Brandon Davies 'happy to be back'

BYU center Brandon Davies broke his silence Tuesday for the first time since being suspended at the end of last season for violating the university's honor code, saying he's "happy to be back."

He also said he thought he has been treated fairly by BYU.

"I was definitely treated more than fair," he told reporters. "Just to be able to make it back here and be able to be a part of this team again is a blessing to me."

BYU begins its 2011-12 season on Friday at Utah State.

Davies, the Cougars' top returning scorer and rebounder, was readmitted to the school in August. He was suspended at the end of the regular season just as the Cougars had climbed to No. 3 in the rankings after BYU became aware he had premarital sex.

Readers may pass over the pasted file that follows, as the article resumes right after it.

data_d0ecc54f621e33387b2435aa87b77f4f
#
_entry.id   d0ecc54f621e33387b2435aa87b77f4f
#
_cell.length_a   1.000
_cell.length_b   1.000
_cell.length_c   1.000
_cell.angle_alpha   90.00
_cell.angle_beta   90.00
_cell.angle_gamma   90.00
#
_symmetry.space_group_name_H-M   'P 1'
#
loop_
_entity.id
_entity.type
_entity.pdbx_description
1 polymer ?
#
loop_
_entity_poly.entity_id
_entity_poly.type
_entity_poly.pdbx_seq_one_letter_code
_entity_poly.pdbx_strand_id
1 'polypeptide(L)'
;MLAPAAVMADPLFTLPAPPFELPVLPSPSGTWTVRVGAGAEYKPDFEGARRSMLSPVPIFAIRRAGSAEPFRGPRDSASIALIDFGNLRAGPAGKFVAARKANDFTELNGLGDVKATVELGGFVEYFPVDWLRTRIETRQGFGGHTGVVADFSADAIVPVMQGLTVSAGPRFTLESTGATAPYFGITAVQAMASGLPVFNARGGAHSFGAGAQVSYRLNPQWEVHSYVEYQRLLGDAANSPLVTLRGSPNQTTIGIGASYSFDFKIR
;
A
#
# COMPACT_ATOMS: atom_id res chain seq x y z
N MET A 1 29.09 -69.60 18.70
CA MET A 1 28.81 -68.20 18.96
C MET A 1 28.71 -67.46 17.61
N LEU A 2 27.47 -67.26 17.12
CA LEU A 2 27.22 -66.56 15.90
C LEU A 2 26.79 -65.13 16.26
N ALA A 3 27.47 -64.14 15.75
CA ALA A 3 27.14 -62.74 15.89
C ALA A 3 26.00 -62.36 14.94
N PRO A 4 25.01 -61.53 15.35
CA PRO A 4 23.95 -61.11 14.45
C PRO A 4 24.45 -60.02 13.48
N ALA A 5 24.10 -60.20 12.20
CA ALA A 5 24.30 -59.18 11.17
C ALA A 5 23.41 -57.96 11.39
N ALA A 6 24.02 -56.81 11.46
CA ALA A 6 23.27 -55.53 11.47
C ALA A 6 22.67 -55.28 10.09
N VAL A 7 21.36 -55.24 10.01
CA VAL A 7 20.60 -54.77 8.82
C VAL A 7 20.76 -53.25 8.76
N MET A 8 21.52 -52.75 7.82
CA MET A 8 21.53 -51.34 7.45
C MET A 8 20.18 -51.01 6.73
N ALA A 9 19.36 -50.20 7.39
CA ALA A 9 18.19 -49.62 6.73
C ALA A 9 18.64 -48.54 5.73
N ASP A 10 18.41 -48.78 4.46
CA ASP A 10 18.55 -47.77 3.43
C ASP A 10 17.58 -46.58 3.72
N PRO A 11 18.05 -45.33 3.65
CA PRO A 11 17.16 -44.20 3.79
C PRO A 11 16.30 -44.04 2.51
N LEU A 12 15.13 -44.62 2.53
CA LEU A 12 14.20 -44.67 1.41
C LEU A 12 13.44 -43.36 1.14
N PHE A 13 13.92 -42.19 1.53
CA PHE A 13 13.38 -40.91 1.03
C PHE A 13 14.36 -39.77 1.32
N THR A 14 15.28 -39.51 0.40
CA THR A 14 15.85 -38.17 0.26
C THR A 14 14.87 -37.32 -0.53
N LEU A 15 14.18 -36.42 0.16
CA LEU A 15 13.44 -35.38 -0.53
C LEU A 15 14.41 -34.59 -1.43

BYU, which is unranked at the beginning of this season, advanced to the Sweet 16 without Davies. He said it "hurt" not being able to help his teammates.

"Not just me, but everyone around me," he told reporters. "It's definitely something I'll never forget about and something I never want to do again, so I just use that to drive me in all that I do today."

The school does not discuss the nature of suspensions but under the honor code students are prohibited from having premarital sex and drinking alcoholic beverages, among other things.

Davies said he thinks he has changed for the better after his suspension, "but that's up to other people to decide."

"I can't really tell someone that I've changed; it's up to me to show that. Hopefully I'm in the right direction and doing that the best I can."

Davies, who grew up in Provo, had started 26 of 29 games for the Cougars and averaged 11.1 points and a team-leading 6.2 rebounds.

He said he was not contacted by any other universities about transferring after his suspension.

"I am just glad to be here, back with my teammates and back here where I am supported and loved by so many," he told reporters. "Just to be back here and be able to be part of this team again is a blessing to me."

Information from The Associated Press was used in this report.